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Ageing Res Rev. 2014 May;15:28-43. doi: 10.1016/j.arr.2014.02.004. Epub 2014 Mar 4.

The impact of cognitive training and mental stimulation on cognitive and everyday functioning of healthy older adults: a systematic review and meta-analysis.

Author information

1
The NEIL Programme, Institute of Neuroscience, Trinity College Dublin, Dublin 2, Ireland. Electronic address: kellym50@tcd.ie.
2
The NEIL Programme, Institute of Neuroscience, Trinity College Dublin, Dublin 2, Ireland. Electronic address: loughred@tcd.ie.
3
The NEIL Programme, Institute of Neuroscience, Trinity College Dublin, Dublin 2, Ireland. Electronic address: lawlorb@stjames.ie.
4
The NEIL Programme, Institute of Neuroscience, Trinity College Dublin, Dublin 2, Ireland. Electronic address: iroberts@tcd.ie.
5
Department of Statistics, Trinity College Dublin, Dublin 2, Ireland. Electronic address: walshc@tcd.ie.
6
The NEIL Programme, Institute of Neuroscience, Trinity College Dublin, Dublin 2, Ireland. Electronic address: brennas1@tcd.ie.

Abstract

This systematic review and meta-analysis investigates the impact of cognitive training and general mental stimulation on the cognitive and everyday functioning of older adults without known cognitive impairment. We examine transfer and maintenance of intervention effects, and the impact of training in group versus individual settings. Thirty-one randomised controlled trials were included, with 1806 participants in cognitive training groups and 386 in general mental stimulation groups. Meta-analysis results revealed that compared to active controls, cognitive training improved performance on measures of executive function (working memory, p=0.04; processing speed, p<0.0001) and composite measures of cognitive function (p=0.001). Compared to no intervention, cognitive training improved performance on measures of memory (face-name recall, p=0.02; immediate recall, p=0.02; paired associates, p=0.001) and subjective cognitive function (p=0.01). The impact of cognitive training on everyday functioning is largely under investigated. More research is required to determine if general mental stimulation can benefit cognitive and everyday functioning. Transfer and maintenance of intervention effects are most commonly reported when training is adaptive, with at least ten intervention sessions and a long-term follow-up. Memory and subjective cognitive performance might be improved by training in group versus individual settings.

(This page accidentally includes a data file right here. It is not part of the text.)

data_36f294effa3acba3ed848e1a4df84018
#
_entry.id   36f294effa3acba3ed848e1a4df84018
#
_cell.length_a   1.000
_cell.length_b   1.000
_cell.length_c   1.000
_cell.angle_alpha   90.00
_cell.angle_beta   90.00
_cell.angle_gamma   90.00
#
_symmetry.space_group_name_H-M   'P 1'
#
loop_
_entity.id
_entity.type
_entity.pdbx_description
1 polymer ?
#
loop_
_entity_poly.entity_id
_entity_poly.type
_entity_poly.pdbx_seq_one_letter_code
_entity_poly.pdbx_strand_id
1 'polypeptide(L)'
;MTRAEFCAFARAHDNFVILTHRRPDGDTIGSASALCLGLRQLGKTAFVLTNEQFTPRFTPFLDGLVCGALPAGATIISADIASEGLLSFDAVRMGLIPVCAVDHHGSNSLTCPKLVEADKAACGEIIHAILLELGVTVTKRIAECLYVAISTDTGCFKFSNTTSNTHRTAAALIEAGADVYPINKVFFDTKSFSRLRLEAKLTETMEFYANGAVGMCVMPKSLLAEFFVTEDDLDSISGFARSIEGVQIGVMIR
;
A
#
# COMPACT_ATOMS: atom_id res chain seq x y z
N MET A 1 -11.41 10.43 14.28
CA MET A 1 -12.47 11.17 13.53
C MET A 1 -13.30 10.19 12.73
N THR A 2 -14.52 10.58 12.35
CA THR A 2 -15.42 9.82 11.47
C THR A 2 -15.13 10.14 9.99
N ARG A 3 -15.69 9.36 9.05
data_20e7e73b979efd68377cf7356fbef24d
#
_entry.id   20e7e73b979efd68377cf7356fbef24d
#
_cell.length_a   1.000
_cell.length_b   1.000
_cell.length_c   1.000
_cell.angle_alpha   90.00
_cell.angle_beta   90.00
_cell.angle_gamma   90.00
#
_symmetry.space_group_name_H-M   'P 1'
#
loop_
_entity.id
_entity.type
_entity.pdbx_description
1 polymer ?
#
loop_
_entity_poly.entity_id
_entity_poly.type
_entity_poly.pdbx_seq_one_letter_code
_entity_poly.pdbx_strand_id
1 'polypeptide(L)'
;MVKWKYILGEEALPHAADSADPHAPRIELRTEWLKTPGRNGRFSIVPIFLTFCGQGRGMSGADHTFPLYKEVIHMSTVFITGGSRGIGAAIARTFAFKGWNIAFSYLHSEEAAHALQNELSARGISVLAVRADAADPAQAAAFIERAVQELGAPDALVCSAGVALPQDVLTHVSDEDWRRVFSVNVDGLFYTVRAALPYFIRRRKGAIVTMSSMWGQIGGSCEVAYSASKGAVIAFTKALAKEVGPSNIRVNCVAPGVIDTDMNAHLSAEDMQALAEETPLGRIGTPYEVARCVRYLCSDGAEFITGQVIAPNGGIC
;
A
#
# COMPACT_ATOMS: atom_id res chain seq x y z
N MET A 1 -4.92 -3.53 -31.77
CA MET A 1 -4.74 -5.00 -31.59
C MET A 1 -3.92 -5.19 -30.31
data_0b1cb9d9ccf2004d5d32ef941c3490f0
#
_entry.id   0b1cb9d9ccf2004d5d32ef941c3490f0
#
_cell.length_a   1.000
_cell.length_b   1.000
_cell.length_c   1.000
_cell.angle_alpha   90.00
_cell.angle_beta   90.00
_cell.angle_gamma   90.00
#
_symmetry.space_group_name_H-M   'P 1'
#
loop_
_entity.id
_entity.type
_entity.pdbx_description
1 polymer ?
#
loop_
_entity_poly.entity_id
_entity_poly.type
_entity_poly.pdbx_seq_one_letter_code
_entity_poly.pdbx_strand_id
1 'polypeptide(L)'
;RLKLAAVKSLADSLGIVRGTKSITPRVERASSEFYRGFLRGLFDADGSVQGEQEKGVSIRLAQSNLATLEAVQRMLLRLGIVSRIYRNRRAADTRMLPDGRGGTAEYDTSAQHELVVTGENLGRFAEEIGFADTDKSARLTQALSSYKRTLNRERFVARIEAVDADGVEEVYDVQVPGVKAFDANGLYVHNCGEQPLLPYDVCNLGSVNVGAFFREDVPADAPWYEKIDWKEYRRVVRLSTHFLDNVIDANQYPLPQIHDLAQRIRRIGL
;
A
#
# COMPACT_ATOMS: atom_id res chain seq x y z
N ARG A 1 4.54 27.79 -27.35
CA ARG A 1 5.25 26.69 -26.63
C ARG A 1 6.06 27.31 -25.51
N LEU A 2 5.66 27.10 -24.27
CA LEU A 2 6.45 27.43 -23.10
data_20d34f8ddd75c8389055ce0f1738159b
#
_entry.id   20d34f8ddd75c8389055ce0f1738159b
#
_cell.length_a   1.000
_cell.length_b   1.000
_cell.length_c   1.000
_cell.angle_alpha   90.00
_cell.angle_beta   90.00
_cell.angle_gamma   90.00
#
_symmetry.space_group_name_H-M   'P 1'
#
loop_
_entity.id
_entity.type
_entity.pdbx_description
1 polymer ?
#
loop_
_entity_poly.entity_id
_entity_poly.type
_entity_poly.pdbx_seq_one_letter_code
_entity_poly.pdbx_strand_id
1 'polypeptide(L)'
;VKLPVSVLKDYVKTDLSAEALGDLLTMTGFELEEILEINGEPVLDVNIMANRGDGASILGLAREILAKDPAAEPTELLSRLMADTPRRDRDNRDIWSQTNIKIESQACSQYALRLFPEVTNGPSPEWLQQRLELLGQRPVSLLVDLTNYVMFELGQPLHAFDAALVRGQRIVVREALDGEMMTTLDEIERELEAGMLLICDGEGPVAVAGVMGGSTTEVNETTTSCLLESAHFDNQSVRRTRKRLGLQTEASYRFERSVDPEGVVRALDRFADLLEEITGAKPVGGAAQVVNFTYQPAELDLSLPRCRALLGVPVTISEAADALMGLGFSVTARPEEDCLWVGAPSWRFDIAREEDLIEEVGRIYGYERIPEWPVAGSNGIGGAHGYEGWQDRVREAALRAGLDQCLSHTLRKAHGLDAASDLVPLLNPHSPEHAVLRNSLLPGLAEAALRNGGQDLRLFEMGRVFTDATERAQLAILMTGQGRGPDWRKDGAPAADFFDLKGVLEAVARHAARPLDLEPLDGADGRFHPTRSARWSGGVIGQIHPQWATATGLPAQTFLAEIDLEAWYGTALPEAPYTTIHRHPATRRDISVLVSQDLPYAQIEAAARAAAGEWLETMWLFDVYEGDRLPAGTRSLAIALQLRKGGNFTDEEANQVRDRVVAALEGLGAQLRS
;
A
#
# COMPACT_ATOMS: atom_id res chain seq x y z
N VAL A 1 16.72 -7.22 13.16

KEYWORDS:

Cognitive functioning; Cognitive training; Healthy older adults; Mental stimulation; Meta-analysis; Systematic review

PMID:
24607830
DOI:
10.1016/j.arr.2014.02.004
[Indexed for MEDLINE]

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